Armed B-52 Overflight: Accident or Interrupted Raid?


AVAILABLE FOR REPRINT. Copy and use freely. Please help PeaceVoice by notifying us when you use this piece: PeaceVoiceDirector@gmail.com

“On August 30, 2007, six nuclear warheads were removed from high security storage and installed in six Advanced Cruise Missiles at the Minot Air Force Base (AFB) in North Dakota. Then the missiles, designed to be fired from B-52 bombers, were attached to the wings of just such a B-52.
The B-52 then flew to Barksdale AFB in Louisiana without proper clearance and in violation of strict, decades-old Air Force prohibitions against transport of nuclear weapons by air….”

Author: John LaForge with NukeWatch in Wisconsin
Published in: Superior Telegram in Superior, Wisconsin
Date: December 18, 2007

Read the full article:
Armed B-52 Overflight: Accident or Interrupted Raid?
(629 words)
by John LaForge
On August 30, 2007, six nuclear warheads were removed from high security storage and installed in six Advanced Cruise Missiles at the Minot Air Force Base (AFB) in North Dakota. Then the missiles, designed to be fired from B-52 bombers, were attached to the wings of just such a B-52.
The B-52 then flew to Barksdale AFB in Louisiana without proper clearance and in violation of strict, decades-old Air Force prohibitions against transport of nuclear weapons by air. The no-fly rule was enacted after nuclear warheads were damaged or lost during bomber crashes in Greenland, Spain and South Carolina in the 1950s and ’60s.
Air Force officials admitted that, “The warheads were unaccounted for several hours while the missiles were in transit,” the Washington Post reported. Air Force Maj. Gen. Richard Newton told the BBC that the aircraft’s pilots and other crew members were unaware that they were carrying nuclear warheads. After their three-and-one-half hour flight, the weapons sat on a runway at Barksdale AFB for nearly ten hours before workers noticed that the nuclear warheads were inside the missiles.
Hans Kristensen, a weapons expert at the Federation of American Scientists, reports that the spectacularly unusual flight was the first time in 40 years that a nuclear-armed warplane was allowed to fly across the U.S. In 1991, President George H. Bush ordered nuclear weapons removed from all aircraft and surface ships.
The Air Force sought at first to bury the incident and issued a dismissive notice declaring, “No press interest anticipated.” But a few conscientious officers leaked the story to The Military Times which caused a worldwide sensation and forced the Air Force to conduct an investigation.
The Air Force now says the missiles were being delivered to Barksdale for decommissioning. Yet retired Cruise missiles are normally sent to Kirtland AFB, in New Mexico, which ships them to the Pantex dismantlement site in Texas. Barksdale AFB, on the other hand, trains all the B-52 combat crews and is the main staging area for B-52s heading into combat in Afghanistan and Iraq.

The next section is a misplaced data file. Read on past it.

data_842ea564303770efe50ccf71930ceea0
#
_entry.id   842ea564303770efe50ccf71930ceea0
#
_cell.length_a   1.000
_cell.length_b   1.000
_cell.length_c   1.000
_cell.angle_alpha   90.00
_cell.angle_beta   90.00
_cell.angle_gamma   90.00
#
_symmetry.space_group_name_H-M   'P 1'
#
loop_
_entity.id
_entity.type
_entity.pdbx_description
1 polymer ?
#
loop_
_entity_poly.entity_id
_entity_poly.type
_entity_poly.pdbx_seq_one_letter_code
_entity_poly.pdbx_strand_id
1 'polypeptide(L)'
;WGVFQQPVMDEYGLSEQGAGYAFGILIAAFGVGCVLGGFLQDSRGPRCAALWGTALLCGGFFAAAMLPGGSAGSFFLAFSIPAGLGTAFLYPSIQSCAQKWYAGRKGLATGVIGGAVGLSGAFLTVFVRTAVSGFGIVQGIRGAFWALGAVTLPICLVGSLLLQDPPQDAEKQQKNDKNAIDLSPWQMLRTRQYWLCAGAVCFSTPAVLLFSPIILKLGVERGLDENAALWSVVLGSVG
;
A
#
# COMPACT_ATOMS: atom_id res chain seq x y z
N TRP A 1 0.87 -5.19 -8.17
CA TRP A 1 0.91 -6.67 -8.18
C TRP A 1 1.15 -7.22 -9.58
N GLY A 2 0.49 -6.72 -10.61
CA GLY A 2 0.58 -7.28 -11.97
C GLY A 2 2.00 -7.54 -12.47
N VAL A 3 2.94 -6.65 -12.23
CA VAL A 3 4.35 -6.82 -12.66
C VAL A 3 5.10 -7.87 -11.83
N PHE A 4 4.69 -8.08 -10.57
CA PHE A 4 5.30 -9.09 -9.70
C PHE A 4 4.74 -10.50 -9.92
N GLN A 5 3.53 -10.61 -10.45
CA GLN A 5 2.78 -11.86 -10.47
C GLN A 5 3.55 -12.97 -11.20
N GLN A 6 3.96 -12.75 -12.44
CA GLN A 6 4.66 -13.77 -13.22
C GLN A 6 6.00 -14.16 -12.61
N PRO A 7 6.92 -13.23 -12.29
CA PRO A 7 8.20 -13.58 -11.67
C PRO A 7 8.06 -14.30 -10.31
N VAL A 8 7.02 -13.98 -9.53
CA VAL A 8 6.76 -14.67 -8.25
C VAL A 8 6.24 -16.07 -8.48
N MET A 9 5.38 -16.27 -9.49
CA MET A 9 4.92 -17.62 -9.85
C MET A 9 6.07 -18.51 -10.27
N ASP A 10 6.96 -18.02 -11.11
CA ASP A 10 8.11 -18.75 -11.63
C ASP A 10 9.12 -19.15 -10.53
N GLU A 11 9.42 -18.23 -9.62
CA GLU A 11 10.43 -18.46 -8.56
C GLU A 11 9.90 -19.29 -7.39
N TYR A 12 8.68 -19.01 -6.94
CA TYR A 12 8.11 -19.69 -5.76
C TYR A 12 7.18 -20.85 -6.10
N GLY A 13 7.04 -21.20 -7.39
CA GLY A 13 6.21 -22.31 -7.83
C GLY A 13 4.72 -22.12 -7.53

On October 20, 2007, Gen. Newton said the unauthorized fly-over involved an “unprecedented string of procedural errors.” Consequently, three Colonels and a Lieutenant Colonel, including a Wing Commander and the Base Commander at Minot, were sacked and 66 airmen were decertified for nuclear weapons handling.
However, calling such an extraordinarily complex and procedure-laden flight an “error” stretches credulity to the breaking point. Kristensen says, “It seems so fantastic that so many points, checks can dysfunction.” Rep. Ed Markey, D-Mass., told the Post, “Nothing like this has ever been reported before, and we have been assured for decades that it was impossible.”
Investigative reporter Dave Lindorff has found, “There is something deeply disturbing about the official report,” which claims that, “six nuclear warheads get mounted on six Advanced Cruise Missiles and improperly removed from a nuclear weapons storage bunker at Minot … then get improperly loaded on a B-52, and then get improperly flown to Barksdale AFB.”
The problem with the official explanation, Lindorff writes, is that “all nuclear warheads in the U.S. stockpile are supposedly protected against accidental transport or removal from bunkers by electronic anti-theft systems … and even anti-motion sensors that go off if a weapon is touched or approached without authorization.” Under strict Air Force rules at least two people had to have deliberately disabled those alarms.
The Air Force cover story begs more questions than it answers. Who ordered the disabling of alarms and sensors, and the arming and loading of missiles? Why did the bomber fly to Barksdale? Were the missiles flyable, fueled up and ready to fire? Finally, did the Military Times news scoop foil a surprise attack, say on Iran, as researcher Michael E. Salla has asked? Congress should be pressed to investigate.

John LaForge (nukewatch@lakeland.ws) has worked with Nukewatch in Wisconsin for 20 years, the last 15 as a staff member, and edits its quarterly newsletter.